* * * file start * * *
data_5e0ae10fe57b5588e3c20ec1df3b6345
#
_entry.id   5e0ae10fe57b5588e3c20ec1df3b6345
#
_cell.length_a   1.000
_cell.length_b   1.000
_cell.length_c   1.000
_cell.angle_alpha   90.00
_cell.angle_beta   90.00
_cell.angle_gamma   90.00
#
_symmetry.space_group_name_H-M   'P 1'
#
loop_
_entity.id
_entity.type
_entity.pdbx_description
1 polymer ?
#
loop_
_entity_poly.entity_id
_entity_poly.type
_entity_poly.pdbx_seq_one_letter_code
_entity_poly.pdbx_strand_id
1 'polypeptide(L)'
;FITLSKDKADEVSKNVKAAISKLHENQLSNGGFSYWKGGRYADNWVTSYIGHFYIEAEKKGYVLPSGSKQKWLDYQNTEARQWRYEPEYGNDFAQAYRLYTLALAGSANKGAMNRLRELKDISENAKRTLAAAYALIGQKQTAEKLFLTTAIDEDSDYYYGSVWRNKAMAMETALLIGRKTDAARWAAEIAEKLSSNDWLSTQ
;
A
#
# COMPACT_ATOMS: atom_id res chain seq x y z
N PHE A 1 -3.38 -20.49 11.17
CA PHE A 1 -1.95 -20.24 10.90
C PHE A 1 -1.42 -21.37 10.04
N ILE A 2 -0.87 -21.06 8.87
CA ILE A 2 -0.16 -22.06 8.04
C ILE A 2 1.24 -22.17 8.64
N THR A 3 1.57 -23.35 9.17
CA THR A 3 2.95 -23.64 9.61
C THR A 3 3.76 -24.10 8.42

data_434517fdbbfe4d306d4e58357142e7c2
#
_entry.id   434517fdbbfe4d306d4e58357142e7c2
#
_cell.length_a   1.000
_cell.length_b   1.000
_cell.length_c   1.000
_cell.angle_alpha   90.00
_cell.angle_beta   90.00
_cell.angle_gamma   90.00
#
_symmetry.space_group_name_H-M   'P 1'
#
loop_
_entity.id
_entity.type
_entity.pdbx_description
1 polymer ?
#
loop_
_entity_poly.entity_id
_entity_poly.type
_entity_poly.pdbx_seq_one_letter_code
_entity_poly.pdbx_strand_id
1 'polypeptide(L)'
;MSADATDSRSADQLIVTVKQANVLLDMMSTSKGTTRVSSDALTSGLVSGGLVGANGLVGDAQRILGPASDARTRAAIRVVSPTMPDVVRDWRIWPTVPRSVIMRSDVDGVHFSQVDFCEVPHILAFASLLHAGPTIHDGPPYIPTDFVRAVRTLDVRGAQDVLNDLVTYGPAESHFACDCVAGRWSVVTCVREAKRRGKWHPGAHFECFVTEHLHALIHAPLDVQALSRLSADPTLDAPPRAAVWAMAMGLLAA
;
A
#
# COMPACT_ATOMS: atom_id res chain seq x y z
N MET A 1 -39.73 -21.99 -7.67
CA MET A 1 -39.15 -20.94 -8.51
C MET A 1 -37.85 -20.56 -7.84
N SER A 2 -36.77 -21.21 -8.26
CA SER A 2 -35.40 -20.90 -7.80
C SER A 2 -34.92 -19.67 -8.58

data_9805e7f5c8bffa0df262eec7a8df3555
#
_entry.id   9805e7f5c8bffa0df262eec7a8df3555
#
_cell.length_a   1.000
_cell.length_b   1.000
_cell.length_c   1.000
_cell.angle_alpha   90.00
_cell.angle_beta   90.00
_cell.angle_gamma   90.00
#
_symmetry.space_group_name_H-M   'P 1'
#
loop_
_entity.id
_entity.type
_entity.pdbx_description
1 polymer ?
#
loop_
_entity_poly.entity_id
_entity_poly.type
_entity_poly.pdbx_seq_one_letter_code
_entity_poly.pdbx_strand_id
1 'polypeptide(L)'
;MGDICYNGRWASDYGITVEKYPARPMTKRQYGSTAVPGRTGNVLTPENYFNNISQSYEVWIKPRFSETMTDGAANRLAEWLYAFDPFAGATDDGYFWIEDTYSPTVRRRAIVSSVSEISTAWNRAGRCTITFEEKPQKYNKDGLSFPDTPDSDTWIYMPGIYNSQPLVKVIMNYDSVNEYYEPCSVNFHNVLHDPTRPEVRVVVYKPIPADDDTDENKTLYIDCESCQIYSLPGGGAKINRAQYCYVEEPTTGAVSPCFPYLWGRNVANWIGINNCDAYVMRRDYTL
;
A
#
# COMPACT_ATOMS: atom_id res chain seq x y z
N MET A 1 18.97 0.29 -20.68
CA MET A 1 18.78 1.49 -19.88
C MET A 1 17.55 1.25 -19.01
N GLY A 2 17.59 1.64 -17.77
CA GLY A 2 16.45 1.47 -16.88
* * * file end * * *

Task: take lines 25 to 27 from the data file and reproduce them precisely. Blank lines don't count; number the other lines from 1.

1 'polypeptide(L)'
;FITLSKDKADEVSKNVKAAISKLHENQLSNGGFSYWKGGRYADNWVTSYIGHFYIEAEKKGYVLPSGSKQKWLDYQNTEARQWRYEPEYGNDFAQAYRLYTLALAGSANKGAMNRLRELKDISENAKRTLAAAYALIGQKQTAEKLFLTTAIDEDSDYYYGSVWRNKAMAMETALLIGRKTDAARWAAEIAEKLSSNDWLSTQ
;